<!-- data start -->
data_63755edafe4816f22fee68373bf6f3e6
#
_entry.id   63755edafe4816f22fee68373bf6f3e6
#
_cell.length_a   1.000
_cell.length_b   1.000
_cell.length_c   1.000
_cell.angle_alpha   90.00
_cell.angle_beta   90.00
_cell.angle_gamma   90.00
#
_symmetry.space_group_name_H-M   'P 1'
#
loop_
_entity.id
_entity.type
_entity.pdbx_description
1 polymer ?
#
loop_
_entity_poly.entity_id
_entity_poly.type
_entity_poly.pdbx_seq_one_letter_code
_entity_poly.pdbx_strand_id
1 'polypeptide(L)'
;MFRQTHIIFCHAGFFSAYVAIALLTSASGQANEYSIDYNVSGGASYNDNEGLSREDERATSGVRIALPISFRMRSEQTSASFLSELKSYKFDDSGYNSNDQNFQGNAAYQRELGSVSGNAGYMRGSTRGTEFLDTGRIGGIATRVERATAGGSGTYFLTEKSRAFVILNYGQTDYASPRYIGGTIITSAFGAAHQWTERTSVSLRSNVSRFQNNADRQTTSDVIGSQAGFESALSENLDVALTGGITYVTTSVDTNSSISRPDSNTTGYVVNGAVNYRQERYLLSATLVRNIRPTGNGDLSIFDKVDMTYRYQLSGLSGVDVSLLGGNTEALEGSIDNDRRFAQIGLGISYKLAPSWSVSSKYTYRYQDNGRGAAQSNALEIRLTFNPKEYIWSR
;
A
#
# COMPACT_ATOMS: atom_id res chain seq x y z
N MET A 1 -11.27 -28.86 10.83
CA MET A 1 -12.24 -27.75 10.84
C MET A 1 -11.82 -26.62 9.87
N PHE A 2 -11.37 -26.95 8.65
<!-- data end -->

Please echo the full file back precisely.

data_63755edafe4816f22fee68373bf6f3e6
#
_entry.id   63755edafe4816f22fee68373bf6f3e6
#
_cell.length_a   1.000
_cell.length_b   1.000
_cell.length_c   1.000
_cell.angle_alpha   90.00
_cell.angle_beta   90.00
_cell.angle_gamma   90.00
#
_symmetry.space_group_name_H-M   'P 1'
#
loop_
_entity.id
_entity.type
_entity.pdbx_description
1 polymer ?
#
loop_
_entity_poly.entity_id
_entity_poly.type
_entity_poly.pdbx_seq_one_letter_code
_entity_poly.pdbx_strand_id
1 'polypeptide(L)'
;MFRQTHIIFCHAGFFSAYVAIALLTSASGQANEYSIDYNVSGGASYNDNEGLSREDERATSGVRIALPISFRMRSEQTSASFLSELKSYKFDDSGYNSNDQNFQGNAAYQRELGSVSGNAGYMRGSTRGTEFLDTGRIGGIATRVERATAGGSGTYFLTEKSRAFVILNYGQTDYASPRYIGGTIITSAFGAAHQWTERTSVSLRSNVSRFQNNADRQTTSDVIGSQAGFESALSENLDVALTGGITYVTTSVDTNSSISRPDSNTTGYVVNGAVNYRQERYLLSATLVRNIRPTGNGDLSIFDKVDMTYRYQLSGLSGVDVSLLGGNTEALEGSIDNDRRFAQIGLGISYKLAPSWSVSSKYTYRYQDNGRGAAQSNALEIRLTFNPKEYIWSR
;
A
#
# COMPACT_ATOMS: atom_id res chain seq x y z
N MET A 1 -11.27 -28.86 10.83
CA MET A 1 -12.24 -27.75 10.84
C MET A 1 -11.82 -26.62 9.87
N PHE A 2 -11.37 -26.95 8.65